The conditioned medium (CM) from microvascular and macrovascular endothelial cell (EC) cultures was tested for constrictor activity. Sheep coronary artery rings, under 1 g tension, and sheep tracheal smooth muscle strips, under 2 g tension, were hung in organ baths containing Krebs-Henseleit solution (39 °C) and were equilibrated with 95% O2 and 5% CO2. Isometric force was measured in response to 80 mM KC1 and constrictor responses to 100% CM were expressed as a percentage of maximum KC1 response. Serum-free CM from confluent microvascular endothelial cells caused a sustained, slow-onset contraction of the coronary rings similar to that obtained with CM from macrovascular ECs. Indomethacin (5 µM) added to either the microvascular or macrovascular CM enhanced the constrictor responses by 1.6-and 1.8-fold, respectively, and the constrictor effects of both media were reduced by the calcium antagonist gallopamil (10 nM). CM from macrovascular EC caused a sustained contraction of tracheal strips similar to microvascular CM. In both cases, constriction was preceded by a brief relaxation as noted in vascular smooth muscle. Unconditioned medium had no constrictor activity on either vascular or airway smooth muscle. Microvascular-derived constrictor activity was heat stable. There was a slight loss of activity in the heat-treated CM from the macrovascular cells compared with control CM. Constrictor effects on tracheal smooth muscle were partially reversed by 1 µM gallopamil.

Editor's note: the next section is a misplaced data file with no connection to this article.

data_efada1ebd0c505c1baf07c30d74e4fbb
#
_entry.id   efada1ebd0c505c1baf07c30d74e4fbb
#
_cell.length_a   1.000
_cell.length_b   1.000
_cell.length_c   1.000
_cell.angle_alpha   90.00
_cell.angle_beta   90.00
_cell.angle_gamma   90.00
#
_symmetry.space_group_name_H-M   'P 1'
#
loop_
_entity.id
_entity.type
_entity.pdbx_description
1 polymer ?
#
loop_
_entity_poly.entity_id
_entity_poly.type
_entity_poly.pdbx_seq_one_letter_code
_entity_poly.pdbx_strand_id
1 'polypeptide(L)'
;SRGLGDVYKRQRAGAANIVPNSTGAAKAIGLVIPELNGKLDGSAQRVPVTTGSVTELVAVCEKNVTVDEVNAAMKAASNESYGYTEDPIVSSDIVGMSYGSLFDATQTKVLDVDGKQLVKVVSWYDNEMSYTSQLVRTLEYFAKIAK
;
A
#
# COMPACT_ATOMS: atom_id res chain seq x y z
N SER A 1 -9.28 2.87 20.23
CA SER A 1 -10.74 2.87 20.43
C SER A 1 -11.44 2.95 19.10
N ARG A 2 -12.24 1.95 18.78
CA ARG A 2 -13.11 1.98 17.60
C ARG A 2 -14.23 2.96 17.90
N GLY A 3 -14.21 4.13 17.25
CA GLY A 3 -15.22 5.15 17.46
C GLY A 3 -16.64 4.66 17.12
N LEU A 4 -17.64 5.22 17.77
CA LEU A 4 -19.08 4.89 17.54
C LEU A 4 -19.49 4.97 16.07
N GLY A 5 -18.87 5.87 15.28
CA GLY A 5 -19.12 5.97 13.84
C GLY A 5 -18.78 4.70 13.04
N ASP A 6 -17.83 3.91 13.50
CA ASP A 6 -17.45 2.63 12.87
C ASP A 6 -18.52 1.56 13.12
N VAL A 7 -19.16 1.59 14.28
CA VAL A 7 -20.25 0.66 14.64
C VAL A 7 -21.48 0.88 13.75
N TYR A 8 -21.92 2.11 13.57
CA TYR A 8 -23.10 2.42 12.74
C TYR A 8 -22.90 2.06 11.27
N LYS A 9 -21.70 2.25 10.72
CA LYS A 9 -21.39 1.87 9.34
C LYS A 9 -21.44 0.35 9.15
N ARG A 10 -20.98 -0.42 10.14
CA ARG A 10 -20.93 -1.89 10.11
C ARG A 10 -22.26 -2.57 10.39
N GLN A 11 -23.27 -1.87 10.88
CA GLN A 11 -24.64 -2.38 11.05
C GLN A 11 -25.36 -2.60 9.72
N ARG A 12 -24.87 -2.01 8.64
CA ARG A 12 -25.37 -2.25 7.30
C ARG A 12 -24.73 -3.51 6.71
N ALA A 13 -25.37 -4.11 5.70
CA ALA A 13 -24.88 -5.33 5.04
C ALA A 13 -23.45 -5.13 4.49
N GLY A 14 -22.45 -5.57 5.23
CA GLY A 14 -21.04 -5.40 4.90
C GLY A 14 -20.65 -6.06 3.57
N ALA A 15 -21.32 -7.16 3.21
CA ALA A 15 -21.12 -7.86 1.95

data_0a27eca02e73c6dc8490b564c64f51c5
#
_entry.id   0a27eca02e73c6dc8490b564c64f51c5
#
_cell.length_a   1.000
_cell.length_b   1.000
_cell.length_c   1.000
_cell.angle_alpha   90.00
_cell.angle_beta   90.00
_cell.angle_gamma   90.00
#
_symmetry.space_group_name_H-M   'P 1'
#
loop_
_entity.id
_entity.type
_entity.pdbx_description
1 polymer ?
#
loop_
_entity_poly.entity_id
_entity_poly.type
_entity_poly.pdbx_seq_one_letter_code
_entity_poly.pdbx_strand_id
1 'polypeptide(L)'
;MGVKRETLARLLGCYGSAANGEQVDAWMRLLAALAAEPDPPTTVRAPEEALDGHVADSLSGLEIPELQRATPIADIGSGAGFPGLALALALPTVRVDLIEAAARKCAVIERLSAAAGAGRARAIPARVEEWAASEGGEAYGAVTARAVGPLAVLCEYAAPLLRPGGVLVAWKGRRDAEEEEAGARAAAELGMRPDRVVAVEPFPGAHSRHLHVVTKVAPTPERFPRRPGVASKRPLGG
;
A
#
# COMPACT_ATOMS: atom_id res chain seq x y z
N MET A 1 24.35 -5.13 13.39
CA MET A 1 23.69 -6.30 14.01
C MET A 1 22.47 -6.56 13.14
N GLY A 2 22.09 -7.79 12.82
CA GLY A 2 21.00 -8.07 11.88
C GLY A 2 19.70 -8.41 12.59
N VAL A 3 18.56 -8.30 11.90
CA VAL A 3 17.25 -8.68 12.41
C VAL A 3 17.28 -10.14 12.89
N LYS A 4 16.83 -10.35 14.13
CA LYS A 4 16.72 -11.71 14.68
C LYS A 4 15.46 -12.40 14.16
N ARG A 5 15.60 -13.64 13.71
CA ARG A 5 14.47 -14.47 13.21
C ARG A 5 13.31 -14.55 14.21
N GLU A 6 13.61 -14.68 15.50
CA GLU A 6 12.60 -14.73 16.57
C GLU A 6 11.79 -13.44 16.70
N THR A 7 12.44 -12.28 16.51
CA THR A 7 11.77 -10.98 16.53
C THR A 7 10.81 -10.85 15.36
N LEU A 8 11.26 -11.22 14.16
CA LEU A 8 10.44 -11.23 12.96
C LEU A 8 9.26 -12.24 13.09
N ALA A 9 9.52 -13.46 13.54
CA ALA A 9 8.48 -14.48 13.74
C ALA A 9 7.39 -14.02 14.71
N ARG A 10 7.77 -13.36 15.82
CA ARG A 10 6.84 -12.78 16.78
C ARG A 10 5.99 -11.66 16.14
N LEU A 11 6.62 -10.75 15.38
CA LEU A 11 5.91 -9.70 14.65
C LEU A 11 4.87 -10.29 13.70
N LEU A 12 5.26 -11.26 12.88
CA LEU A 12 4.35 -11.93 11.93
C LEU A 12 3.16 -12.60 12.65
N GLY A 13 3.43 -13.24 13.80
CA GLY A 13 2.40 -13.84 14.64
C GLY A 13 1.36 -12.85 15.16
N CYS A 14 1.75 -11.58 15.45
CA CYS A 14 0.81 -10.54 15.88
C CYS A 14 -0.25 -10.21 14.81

- Microvascular endothelium
- Pulmonary artery
- Tracheal smooth muscle
ASJC Scopus subject areas
- Cardiology and Cardiovascular Medicine